Type of Accounts
In Japan, you can open a Savings Account (Futsuu-yokin Kouza 普通預金口座) for personal use. A Checking account (Touza-yokin Kouza 当座預金口座) is basically only available for corporate use, whereas you cannot pay for shopping purchases by check. If you want to have an account only for depositing, a Time Deposit Account (Teiki Yokin Kouza 定期預金口座) is available for personal use.
How to open a bank account
To open a bank account, you need to visit a bank and bring the following;
1) Alien Registration Card (Foreign resident registration card)
You are required to register at the local government office in the city you live.
If you have a Japanese national insurance card, you can also use it when opening an account.
2)Hanko (Japanese Seal)
There are cases where you are required to use a Hanko (or called Inkan) instead of a signature. It is depends on the bank you apply for.
Hanko (Inkan) is usually required to open an account at Japanese banks.
3) Your name in Katakana (Opetional)
Katakana shows how your name is pronounced in Japanese. For example, John would be like "ジョン".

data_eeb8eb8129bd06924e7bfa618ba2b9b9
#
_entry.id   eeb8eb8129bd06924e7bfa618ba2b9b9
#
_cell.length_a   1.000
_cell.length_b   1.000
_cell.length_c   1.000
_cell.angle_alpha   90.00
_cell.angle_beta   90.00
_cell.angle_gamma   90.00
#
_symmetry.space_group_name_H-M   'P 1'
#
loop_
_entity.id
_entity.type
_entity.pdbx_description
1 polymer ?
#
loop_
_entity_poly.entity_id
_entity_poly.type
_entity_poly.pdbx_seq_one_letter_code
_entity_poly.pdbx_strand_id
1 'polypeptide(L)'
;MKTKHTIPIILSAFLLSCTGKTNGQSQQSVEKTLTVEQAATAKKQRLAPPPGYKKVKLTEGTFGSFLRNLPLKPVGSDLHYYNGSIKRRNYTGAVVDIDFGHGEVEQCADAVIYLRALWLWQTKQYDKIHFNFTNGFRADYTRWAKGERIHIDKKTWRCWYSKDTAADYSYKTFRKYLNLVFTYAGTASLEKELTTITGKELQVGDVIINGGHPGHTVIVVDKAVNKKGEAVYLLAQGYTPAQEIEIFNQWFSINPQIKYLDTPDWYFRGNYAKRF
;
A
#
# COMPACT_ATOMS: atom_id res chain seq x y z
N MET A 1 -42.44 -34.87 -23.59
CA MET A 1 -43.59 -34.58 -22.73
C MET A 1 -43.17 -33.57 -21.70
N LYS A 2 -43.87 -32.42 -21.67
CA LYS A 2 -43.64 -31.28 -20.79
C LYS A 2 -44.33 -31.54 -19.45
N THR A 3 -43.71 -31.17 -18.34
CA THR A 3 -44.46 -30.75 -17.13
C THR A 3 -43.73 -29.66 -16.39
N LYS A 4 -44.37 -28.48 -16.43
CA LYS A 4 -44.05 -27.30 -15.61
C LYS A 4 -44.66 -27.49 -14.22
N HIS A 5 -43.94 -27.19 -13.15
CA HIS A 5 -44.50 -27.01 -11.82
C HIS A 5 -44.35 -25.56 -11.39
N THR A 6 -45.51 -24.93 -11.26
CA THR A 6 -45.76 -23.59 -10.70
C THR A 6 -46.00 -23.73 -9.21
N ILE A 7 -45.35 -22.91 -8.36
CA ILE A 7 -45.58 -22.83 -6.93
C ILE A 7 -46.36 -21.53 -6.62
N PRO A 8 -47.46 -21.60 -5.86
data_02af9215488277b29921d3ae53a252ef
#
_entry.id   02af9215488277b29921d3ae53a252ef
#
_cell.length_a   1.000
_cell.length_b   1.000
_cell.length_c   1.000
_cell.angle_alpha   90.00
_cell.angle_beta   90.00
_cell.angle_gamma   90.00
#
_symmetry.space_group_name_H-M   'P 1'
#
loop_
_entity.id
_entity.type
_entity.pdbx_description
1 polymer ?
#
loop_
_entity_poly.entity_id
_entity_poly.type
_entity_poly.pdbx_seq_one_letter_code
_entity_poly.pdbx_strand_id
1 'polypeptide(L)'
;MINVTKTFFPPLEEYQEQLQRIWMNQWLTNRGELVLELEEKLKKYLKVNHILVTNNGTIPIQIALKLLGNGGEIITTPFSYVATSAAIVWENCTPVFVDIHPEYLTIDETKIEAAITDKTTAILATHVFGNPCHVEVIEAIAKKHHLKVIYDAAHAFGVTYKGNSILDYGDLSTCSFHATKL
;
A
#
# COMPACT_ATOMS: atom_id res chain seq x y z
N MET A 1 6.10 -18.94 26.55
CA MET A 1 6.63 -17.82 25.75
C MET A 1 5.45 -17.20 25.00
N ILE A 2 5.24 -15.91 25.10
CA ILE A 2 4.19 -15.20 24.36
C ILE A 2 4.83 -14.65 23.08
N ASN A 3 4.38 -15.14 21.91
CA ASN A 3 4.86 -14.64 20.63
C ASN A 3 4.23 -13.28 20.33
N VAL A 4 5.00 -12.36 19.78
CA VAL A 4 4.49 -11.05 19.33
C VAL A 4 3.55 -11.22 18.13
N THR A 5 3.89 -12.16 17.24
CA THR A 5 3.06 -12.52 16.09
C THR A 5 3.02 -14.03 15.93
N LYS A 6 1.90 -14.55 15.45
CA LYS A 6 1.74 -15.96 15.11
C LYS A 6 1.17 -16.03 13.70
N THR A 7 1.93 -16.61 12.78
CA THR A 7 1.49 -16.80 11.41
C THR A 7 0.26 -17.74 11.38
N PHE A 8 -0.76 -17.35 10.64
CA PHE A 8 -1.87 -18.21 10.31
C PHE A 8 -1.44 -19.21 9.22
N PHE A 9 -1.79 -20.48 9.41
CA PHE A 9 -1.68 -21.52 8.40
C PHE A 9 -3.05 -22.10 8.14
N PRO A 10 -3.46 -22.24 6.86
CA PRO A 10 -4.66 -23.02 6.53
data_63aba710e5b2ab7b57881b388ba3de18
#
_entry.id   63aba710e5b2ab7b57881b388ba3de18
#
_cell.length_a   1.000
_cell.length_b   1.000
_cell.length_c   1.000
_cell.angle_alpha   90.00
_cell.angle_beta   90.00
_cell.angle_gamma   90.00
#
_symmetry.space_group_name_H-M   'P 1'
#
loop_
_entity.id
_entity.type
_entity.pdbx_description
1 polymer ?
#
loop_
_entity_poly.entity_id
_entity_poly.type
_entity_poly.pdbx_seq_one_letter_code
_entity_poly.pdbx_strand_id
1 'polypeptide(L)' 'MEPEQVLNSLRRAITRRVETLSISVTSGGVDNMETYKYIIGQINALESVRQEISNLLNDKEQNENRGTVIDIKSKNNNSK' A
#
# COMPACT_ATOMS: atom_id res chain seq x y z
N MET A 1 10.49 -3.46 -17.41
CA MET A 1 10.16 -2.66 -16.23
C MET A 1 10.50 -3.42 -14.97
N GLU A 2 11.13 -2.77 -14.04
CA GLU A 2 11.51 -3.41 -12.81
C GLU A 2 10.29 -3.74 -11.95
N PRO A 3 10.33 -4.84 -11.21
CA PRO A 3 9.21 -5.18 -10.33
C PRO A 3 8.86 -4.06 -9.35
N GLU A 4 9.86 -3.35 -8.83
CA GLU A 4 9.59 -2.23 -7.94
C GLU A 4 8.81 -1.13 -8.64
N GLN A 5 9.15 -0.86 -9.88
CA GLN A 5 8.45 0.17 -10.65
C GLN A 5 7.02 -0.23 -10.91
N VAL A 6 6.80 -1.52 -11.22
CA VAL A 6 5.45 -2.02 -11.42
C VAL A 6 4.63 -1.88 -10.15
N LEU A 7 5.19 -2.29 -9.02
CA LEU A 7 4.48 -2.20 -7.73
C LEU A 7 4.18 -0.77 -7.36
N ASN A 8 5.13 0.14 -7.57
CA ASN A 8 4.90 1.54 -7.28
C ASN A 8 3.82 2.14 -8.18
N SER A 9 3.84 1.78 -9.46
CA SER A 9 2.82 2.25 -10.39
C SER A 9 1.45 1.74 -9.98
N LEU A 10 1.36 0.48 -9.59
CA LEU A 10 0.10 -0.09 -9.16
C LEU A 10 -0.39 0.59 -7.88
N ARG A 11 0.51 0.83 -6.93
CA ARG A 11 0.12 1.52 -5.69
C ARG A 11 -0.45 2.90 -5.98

4) Select a 4 number password
You can select 4 numbers for the password of your cash card (in other countries this numbered password is the same as a PIN: Personal Identification Number) You are not allow to use the simple order of numbers like your birthday date or phone number for security reasons.
5) Deposit Money
You are required to make an initial deposit of cash into your bank account. You should deposit at least 1000 yen.
When your application is accepted, the bank gives you a Bankbook (Yokin Tsuucho) to record your balance at the ATM. Your cash card is sent by registered-mail to your address at a letter date.
A Tips and Reminders
There is an understanding that it is not easy to apply for a bank account by non-Japanese for the following reasons.
- Problems of a fixed address. (In case the place you live is not fixed.)
- Problems with your Hanko (Some banks require Hanko for application. You might not be able to open an account with only a signature.)
- Problems with the length of your stay in Japan. (If your stay is short, you can’t open an account as you are defined as a visitor).
- Problems in completing the application form. (Application forms provided at bank might be only in Japanese.)
To avoid these problems, it is better to go with a Japanese person, like a friend or colleague, who speaks Japanese.
Japanese Bankers Association